Some piggies are prone to biting the bars of their cage. Some will only do this when they want food, or they hear something makng them think food is on the way. They will start wheeking, but if the chef is taking too long thy will start biting the bars out of boredom and/or loneliness, even if you spend a lot of time with them. They do need a cage mate after a while, if you have owned a piggy for a while and are confident in caring for him/her, consider getting another so that they can keep each other company. They will also bite the bars if their cage is small and they do not get much roam-free time. The lack of exercise can stress them out. Please try to provide a larger cage, especially if you plan on getting another piggy, and let your guinea out for a run around the house once in a while. Piggies need their freedom.
If you notice your piggy duck their head underneath and see they are munching on something, they are actually eating their own poo. It may sound gross to us, but it is very natural behavior for guineas. Rabbits will also eat their own poo. They are not the usual poo you see in the cage, this is softer and smaller. Piggies do this to re-ingest the ‘soft poo’ because their digestive system does not extract all the vitamins from the food right away.
If you notice your piggy is hunched up in a corner, looking sad, or depressed, this may indicate an illness. Try to offer them their favorite food, if they show no interest at all, please take him/her to the vet right away. It is very important to do so because a piggy’s health can drop rapidly, it is important to catch things at the first sign.
Piggies will often stand still for a short period of time if they are afraid or they have heard a sudden loud sound they are unfamiliar with. It is their way of making themselves invisible and letting others in the group know. Freezing is often accompanied by a small vibrating sound, this indicates they are afraid. This behavior may happen hen the phone rings or someone knocks at the door.
Like most pets, some guinea pigs love to lick you when you hold them. Think of them as guinea pig kisses. Not all piggies do it, about 3 of 6 piggies love to give out kisses. Some think it is because our skin is salty and they enjoy the taste, I am not all that convince and I believe it is more of an affectionate behavior.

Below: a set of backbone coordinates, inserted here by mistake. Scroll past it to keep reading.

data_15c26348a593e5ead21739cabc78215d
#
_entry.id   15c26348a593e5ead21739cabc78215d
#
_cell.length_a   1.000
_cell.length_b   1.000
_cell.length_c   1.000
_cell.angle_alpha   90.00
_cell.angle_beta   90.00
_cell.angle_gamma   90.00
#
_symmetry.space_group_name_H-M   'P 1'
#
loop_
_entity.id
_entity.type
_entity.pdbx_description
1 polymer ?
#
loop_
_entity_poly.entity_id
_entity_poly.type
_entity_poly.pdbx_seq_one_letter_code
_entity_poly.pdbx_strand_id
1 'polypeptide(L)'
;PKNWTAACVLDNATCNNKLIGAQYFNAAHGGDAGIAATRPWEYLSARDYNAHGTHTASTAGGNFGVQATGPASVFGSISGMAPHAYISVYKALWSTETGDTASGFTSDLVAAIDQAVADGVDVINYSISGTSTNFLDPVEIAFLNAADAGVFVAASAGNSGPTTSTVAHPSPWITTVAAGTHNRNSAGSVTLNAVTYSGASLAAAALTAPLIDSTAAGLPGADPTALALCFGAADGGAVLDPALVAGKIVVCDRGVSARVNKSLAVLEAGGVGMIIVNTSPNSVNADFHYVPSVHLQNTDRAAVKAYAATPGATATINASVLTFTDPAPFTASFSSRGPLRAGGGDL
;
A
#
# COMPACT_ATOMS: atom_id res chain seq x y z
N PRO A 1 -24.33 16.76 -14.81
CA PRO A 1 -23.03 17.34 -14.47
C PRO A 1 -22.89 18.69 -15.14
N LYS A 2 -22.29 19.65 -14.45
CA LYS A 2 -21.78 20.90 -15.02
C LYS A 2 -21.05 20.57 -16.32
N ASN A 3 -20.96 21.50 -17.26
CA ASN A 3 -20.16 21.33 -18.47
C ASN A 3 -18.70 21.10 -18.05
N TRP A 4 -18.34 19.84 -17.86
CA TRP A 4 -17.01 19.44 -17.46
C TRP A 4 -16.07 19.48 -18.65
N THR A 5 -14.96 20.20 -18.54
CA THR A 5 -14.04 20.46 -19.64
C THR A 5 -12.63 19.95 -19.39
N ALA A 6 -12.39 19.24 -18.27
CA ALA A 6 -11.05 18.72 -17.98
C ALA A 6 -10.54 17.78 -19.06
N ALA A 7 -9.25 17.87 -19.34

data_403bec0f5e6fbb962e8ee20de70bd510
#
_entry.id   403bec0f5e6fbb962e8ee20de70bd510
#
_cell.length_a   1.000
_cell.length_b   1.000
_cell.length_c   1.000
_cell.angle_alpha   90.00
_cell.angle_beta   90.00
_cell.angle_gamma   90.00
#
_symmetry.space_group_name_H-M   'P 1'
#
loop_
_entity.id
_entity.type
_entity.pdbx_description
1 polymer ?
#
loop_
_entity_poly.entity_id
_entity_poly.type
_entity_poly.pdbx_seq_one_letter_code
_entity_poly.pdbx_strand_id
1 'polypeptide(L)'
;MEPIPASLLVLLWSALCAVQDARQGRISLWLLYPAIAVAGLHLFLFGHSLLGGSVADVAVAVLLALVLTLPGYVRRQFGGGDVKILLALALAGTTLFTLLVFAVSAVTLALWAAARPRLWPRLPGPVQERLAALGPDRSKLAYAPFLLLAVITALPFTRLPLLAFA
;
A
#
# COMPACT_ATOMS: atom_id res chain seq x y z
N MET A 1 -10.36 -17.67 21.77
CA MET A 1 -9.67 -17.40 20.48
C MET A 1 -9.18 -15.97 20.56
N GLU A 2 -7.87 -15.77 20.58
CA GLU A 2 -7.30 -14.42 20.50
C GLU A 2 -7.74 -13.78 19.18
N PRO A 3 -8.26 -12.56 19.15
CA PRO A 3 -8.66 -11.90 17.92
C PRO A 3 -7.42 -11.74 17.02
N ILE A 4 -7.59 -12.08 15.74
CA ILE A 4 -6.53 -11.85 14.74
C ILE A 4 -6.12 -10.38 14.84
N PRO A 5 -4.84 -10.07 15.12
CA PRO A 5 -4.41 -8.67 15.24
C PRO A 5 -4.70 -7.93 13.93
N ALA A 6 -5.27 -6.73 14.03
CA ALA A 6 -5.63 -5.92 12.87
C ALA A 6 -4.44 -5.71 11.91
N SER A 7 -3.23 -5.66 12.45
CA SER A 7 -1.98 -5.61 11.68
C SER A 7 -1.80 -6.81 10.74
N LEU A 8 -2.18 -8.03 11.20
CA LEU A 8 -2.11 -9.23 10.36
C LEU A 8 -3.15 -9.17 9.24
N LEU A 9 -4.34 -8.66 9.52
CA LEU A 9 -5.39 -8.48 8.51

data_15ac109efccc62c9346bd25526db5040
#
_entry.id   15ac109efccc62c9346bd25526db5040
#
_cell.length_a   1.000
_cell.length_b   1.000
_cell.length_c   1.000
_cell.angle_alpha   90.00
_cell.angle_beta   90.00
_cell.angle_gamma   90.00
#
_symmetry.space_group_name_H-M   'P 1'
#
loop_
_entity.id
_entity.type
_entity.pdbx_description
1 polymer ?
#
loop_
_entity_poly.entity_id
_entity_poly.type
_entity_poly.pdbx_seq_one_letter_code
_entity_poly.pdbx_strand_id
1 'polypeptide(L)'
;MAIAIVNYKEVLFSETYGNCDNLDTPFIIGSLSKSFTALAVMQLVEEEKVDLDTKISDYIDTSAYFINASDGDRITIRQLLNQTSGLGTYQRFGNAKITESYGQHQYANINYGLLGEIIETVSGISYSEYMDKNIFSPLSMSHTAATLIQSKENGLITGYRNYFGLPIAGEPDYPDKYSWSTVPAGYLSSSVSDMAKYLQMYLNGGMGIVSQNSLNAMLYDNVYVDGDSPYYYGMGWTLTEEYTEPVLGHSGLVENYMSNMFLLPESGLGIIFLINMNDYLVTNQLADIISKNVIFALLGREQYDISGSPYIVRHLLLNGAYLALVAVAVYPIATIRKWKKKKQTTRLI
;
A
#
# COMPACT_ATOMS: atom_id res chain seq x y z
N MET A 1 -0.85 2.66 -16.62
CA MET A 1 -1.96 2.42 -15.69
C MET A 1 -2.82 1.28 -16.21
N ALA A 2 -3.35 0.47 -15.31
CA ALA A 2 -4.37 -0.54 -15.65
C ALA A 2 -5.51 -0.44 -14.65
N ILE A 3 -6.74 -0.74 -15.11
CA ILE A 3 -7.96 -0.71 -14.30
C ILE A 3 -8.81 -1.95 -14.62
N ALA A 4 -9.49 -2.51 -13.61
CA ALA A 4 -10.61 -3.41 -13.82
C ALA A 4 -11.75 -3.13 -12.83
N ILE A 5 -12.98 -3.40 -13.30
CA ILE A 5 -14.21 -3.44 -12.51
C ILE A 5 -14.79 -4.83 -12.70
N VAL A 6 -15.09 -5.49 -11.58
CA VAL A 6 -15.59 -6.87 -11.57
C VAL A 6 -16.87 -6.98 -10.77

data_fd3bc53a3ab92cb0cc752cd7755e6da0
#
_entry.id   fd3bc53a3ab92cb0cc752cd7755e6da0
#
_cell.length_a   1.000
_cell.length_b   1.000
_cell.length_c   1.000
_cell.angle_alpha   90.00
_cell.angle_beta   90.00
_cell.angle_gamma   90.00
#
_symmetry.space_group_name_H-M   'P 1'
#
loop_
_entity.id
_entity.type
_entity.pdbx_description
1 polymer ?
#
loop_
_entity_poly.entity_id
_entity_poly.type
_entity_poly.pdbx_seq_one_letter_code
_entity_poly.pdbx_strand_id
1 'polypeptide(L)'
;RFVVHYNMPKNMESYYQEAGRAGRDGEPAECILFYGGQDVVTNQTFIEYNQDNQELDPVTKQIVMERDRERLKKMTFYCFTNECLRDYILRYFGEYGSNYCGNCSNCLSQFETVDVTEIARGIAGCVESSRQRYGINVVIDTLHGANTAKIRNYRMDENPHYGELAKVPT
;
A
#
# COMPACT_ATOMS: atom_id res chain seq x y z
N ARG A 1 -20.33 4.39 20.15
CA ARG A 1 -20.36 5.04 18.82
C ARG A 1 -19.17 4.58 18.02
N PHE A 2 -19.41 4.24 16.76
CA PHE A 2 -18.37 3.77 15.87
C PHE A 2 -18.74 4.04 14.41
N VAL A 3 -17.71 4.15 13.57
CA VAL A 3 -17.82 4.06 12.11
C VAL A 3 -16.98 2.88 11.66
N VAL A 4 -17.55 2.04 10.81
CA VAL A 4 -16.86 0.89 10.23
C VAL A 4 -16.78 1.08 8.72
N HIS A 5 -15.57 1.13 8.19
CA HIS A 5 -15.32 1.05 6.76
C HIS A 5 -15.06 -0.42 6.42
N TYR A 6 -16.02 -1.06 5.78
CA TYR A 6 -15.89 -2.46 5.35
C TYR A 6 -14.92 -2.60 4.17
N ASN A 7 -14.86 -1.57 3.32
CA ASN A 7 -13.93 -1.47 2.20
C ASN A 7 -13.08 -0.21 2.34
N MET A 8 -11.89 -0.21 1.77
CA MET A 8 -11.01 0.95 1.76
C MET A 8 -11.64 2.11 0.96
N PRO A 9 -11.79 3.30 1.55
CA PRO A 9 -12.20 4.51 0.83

The Mating Dance
Males and Females both participate in this dance. They will swing their hips back and forth and make a vibrating sound, known as motorboating. Do not be alarmed if your female piggy starts the mating dance with another female, she is probably just feeling hormonal.
Usually this is seen as a sexual behavior, however, it can also be a sign of dominance towards another guinea. A dom male may do this to a submissive male, usually when they first meet, they are just sorting out who is the boss, or the king of the cage. A female may also mount another female if she is in season or if a neutered male is not paying attention to her. It is all very normal, so do not worry if you see same sex piggies mount each other. However, if males are doing it to each other, watch out for signs of aggression, you do not want a fight to break out.The actual act of mounting, only takes a few quick seconds, but after a rest, the mounting will commence again. Before the mounting commences, there can be quite a bit of a chase involved. The piggy that is being pursued, may sometimes complain and/or become annoyed. As long as you don’t see any aggressive behaviour, the commotion sounds much worse than it actually is. Having said that, being constantly chased can be exhausting and stressful, so if you have a spare cage, it might be a good idea to separate your guinea pigs, so they can have some peace for a little while.